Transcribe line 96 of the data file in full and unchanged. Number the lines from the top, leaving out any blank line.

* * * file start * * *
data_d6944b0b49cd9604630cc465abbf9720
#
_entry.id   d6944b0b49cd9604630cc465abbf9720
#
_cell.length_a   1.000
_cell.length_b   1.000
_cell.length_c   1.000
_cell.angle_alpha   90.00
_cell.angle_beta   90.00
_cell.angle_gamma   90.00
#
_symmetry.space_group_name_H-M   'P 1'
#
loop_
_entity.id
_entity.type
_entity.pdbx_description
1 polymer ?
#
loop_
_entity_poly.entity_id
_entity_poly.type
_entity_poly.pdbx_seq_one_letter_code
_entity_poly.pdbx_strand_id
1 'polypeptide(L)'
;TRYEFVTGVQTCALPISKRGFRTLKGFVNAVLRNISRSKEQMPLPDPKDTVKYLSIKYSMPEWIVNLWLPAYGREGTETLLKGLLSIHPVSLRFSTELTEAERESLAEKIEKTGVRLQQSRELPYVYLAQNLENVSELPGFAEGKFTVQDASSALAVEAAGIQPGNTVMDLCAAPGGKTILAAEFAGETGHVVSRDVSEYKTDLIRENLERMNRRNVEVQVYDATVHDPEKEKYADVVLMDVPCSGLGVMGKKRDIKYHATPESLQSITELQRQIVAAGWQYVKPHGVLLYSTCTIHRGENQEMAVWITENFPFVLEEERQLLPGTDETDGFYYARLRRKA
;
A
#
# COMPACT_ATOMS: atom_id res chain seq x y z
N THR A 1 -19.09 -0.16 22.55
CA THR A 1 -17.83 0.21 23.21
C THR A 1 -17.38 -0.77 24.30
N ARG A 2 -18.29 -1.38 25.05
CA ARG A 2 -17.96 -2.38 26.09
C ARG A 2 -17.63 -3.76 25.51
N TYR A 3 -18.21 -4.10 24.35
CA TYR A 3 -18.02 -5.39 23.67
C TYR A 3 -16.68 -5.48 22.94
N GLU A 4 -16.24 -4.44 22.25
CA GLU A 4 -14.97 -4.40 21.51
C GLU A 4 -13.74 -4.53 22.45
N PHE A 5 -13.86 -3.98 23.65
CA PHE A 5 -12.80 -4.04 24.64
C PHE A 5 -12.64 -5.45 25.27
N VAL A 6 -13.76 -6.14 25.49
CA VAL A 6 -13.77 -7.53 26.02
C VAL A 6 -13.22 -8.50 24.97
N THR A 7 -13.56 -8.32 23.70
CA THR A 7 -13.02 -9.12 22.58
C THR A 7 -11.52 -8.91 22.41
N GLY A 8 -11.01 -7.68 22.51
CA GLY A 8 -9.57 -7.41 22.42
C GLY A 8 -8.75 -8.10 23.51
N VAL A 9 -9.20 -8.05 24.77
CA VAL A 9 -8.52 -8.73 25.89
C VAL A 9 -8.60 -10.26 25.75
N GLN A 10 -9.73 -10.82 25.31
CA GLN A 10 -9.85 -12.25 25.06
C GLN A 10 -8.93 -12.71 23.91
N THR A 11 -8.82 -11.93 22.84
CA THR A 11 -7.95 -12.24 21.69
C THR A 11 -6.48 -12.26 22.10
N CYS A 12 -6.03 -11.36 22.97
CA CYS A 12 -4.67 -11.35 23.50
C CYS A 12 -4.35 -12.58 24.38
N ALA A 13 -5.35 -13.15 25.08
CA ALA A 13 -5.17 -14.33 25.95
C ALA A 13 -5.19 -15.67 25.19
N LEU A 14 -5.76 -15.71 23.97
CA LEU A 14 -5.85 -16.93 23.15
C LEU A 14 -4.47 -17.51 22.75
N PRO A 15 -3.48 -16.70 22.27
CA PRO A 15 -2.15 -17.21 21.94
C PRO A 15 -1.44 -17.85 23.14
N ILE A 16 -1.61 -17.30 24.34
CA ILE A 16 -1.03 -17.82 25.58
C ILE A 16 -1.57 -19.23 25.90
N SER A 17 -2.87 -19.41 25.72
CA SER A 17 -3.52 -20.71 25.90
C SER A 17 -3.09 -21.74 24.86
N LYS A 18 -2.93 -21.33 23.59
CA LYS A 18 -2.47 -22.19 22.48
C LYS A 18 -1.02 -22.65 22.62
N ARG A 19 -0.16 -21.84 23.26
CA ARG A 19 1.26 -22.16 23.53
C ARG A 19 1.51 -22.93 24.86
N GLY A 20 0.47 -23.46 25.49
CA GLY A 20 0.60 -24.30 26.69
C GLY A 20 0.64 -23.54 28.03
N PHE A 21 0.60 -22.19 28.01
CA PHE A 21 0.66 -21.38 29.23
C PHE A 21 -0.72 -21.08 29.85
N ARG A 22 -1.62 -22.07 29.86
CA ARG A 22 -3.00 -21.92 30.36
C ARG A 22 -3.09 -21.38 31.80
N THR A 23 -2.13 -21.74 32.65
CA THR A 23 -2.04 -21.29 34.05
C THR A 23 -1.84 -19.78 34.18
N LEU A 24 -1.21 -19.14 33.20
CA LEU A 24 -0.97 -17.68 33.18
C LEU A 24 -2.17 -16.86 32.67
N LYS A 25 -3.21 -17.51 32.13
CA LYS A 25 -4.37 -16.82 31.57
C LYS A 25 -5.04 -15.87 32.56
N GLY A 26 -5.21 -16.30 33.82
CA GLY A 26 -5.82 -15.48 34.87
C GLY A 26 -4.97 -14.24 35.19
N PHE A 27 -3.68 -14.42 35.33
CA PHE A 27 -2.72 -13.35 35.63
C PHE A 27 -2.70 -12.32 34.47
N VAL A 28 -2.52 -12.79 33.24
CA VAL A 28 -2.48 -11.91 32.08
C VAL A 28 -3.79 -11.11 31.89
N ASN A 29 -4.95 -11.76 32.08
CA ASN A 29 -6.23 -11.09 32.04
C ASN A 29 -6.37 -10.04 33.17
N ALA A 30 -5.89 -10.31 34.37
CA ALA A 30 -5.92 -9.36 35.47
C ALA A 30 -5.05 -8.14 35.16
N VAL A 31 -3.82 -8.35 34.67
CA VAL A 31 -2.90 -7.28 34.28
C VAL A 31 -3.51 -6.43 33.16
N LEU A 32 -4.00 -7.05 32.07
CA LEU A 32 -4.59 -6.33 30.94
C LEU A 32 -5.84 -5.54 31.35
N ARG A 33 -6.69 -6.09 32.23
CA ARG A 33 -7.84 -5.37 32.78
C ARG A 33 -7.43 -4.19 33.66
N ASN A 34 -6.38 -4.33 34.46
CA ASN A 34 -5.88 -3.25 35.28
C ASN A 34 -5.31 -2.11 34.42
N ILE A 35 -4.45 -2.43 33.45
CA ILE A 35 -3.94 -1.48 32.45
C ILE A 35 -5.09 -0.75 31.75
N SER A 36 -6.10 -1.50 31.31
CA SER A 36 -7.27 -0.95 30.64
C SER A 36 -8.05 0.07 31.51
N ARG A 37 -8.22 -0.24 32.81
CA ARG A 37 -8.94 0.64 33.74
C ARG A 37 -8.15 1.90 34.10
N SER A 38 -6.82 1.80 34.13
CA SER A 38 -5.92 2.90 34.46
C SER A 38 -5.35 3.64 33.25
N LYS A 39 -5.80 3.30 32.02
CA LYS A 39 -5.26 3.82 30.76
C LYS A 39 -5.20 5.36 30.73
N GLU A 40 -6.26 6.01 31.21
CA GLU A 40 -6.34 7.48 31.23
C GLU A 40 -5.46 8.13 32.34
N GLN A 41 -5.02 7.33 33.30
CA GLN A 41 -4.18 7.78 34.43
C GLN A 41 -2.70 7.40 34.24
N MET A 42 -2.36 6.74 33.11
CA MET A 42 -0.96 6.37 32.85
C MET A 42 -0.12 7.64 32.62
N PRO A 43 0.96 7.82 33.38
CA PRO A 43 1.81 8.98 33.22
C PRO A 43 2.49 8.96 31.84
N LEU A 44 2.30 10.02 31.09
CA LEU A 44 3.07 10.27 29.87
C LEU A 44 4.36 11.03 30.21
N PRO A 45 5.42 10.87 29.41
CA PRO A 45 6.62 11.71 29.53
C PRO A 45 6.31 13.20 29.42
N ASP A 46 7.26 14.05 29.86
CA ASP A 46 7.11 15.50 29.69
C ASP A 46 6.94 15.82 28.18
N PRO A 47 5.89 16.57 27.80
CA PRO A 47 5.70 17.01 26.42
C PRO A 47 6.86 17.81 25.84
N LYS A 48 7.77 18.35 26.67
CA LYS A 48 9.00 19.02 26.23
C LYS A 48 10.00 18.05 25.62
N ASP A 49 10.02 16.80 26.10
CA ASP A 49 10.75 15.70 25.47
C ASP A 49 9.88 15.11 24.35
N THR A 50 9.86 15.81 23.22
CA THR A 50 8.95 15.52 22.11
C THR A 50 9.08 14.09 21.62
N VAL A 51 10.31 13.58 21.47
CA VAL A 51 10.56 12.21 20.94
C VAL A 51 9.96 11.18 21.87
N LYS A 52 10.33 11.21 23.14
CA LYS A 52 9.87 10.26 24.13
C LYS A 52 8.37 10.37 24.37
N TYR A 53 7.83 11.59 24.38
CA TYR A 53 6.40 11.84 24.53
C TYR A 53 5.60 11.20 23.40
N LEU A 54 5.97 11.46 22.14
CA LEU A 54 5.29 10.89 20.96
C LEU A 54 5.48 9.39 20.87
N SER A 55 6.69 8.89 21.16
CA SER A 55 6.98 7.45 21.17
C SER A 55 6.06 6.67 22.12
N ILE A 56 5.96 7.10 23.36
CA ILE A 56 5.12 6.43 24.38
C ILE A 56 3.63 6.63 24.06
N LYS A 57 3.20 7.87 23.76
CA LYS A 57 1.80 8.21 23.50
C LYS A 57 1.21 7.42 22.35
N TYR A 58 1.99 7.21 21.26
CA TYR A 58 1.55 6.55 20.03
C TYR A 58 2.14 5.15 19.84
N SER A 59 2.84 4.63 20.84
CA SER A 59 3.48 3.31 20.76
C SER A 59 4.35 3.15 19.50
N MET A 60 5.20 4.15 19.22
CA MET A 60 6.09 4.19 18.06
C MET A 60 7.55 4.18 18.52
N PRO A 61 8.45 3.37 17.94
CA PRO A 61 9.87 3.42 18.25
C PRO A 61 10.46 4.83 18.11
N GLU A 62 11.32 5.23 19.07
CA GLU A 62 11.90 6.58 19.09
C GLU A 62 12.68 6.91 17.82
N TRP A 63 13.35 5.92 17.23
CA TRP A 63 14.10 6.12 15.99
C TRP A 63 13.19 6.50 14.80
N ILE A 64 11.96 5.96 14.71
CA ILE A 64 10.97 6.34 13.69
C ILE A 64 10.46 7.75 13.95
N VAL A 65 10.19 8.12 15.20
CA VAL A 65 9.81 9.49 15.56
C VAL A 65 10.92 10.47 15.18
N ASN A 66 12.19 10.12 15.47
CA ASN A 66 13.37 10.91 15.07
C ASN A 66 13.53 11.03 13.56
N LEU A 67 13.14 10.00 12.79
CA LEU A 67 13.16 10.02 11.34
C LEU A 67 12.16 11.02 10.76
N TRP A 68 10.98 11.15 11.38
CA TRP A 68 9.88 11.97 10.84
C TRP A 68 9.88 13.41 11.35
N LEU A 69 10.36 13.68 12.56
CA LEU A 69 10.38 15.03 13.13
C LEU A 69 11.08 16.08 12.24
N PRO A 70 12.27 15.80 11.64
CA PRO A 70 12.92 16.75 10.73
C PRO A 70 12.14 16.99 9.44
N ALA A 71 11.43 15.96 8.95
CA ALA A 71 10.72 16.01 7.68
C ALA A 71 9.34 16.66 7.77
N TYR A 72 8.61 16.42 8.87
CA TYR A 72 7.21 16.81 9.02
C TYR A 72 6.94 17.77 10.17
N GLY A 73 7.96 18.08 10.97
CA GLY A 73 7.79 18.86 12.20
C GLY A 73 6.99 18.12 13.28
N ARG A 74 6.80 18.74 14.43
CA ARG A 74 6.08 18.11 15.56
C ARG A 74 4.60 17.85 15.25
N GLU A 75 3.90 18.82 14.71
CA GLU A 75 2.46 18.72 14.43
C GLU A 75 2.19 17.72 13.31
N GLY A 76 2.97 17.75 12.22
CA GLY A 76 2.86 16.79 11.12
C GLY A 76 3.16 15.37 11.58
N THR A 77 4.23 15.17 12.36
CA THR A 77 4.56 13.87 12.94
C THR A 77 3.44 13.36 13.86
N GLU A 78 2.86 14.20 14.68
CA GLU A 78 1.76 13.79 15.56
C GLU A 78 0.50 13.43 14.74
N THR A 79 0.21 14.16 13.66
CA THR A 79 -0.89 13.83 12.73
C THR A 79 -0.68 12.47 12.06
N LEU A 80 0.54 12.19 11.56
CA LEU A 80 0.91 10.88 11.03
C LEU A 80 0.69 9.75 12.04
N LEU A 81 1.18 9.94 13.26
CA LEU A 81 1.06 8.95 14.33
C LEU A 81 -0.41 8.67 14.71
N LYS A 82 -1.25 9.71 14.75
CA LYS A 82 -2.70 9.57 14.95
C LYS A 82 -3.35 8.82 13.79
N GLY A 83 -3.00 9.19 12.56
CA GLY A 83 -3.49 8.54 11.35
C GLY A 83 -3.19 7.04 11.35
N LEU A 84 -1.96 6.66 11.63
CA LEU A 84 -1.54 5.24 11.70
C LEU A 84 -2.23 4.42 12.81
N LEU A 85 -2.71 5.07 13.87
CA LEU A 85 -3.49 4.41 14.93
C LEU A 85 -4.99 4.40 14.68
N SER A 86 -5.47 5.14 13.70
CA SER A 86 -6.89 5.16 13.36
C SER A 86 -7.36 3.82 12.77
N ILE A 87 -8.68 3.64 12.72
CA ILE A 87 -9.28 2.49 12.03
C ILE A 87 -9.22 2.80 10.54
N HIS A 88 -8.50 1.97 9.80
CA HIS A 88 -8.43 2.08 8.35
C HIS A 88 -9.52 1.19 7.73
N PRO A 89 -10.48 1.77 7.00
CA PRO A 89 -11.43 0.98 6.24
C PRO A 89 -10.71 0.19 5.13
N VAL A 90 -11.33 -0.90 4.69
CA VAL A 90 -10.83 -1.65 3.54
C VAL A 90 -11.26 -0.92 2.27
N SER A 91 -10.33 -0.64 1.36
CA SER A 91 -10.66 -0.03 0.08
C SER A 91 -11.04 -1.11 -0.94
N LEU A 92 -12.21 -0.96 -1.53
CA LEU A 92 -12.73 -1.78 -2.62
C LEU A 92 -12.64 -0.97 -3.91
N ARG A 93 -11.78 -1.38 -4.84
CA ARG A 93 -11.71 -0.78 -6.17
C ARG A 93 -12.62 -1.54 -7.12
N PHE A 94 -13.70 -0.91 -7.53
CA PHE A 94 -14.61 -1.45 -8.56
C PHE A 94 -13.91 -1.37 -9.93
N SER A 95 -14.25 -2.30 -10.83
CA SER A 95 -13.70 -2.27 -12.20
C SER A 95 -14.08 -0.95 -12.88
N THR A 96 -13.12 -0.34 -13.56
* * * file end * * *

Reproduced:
C ARG A 22 -3.09 -21.38 31.80